Air Pollution, Environmental Pollutants And Your Child's Health - Environmental Pollution And Its Effects on Health and Nature

Environmental Pollution And Its Effects on Health and Nature

The Health Effects of All Types of Environmental Pollution :Air Pollution, Noise Pollution, Soil Pollution, Water Pollution, Land Contamination etc, As Well As Their Respective Environmental Pollutants And Toxic Chemicals on Climate Change, Green House Effect And Nature.


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Sunday, January 15, 2017

Air Pollution, Environmental Pollutants And Your Child's Health

Children and Air Pollution |: Children breathe more air per pound of body weight, so their exposure to air pollution is much greater than adults.  Children’s organs, including their lungs, develop until they reach their late teens, usually around the age of 18.  Studies show that developing organs are sensitive to the toxic effects of air pollutants and environmental toxins, and that children absorb pollutants more readily than adults and retain them in the body for longer periods of time.*  According to the World Resources Institute, “Because they breathe at a higher rate than adults, children are exposed to greater levels of pollution relative to their smaller body weight and are generally more sensitive to their effects on a pound-for-pound basis.”

In 2005, the World Health Organization published a review of studies conducted around the world in recent decades, to better understand the effects of air pollution on the health of children. The following are some of the important findings of this review:

1. The intrauterine, perinatal and early childhood periods are vulnerable times when the lungs are especially susceptible to injury by air pollutants. Exposure during these periods reduces the maximal functional capacity achieved in adult life and can lead to enhanced susceptibility during adulthood to infection due to the effects of pollutants such as tobacco.

2. Children with underlying chronic lung diseases, particularly asthma and cystic fibrosis, are especially vulnerable and are at greater risk of adverse effects from pollution than healthy children.

3. There is now substantial evidence on the adverse effects of air pollution on different pregnancy outcomes and infant health. The evidence shows that air pollution, (with concentrations typical of many European cities), increases the risk of death from respiratory causes in the post-neonatal period.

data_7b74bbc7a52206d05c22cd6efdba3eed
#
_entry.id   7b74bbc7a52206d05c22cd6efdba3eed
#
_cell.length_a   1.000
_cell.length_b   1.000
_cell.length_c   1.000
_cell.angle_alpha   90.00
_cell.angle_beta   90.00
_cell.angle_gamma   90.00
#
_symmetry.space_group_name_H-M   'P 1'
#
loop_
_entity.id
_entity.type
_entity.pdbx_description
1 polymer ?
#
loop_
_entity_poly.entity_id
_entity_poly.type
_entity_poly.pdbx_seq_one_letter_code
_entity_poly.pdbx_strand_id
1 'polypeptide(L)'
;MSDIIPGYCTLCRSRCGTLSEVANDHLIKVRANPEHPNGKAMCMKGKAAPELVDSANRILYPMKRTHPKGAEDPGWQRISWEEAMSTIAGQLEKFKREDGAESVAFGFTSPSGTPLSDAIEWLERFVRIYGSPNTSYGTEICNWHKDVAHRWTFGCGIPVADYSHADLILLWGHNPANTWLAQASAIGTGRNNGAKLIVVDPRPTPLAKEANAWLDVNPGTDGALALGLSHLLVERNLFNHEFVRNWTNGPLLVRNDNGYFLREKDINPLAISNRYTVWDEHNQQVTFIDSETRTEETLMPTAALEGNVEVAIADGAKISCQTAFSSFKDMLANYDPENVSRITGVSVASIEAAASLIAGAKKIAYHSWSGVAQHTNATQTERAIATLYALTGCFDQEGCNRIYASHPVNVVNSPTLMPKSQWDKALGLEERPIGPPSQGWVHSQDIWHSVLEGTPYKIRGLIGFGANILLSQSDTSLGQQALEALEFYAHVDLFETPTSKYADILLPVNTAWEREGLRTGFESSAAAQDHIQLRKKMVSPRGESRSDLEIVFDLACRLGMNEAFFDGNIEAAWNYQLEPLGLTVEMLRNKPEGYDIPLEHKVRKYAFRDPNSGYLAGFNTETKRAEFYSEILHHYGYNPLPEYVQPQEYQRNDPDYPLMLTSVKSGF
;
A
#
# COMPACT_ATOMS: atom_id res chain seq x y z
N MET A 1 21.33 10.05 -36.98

4. The evidence also shows a relationship between exposure to ambient air pollutants and adverse effects on the development of lung function. Reversible lung function deficits, chronically reduced lung growth rates and lower lung function levels are associated with exposure to air pollution. This evidence shows clearer relationships for particulate matter and traffic-related air pollution (indicated by nitrogen dioxide) than for other pollutants.

5. Based on current knowledge, air pollutants seem to interact with other environmental factors, such as allergens, viruses and diet, that influence the overall impact of air pollutants on children’s health.

The report concludes that there is a causal relationship between exposure to air pollutants and aggravation of asthma. The evidence is also sufficient to assume a causal link between exposure to particulate matter and increased prevalence and incidence of cough and bronchitis.

Environmental contaminants such as certain heavy metals and persistent organic pollutants show significant adverse effects on the development of the nervous system and behavior in children. Also, there is sufficient evidence of a causal relationship between exposure to lead and neurobehavioral deficits in children, in terms of cognitive impairment."

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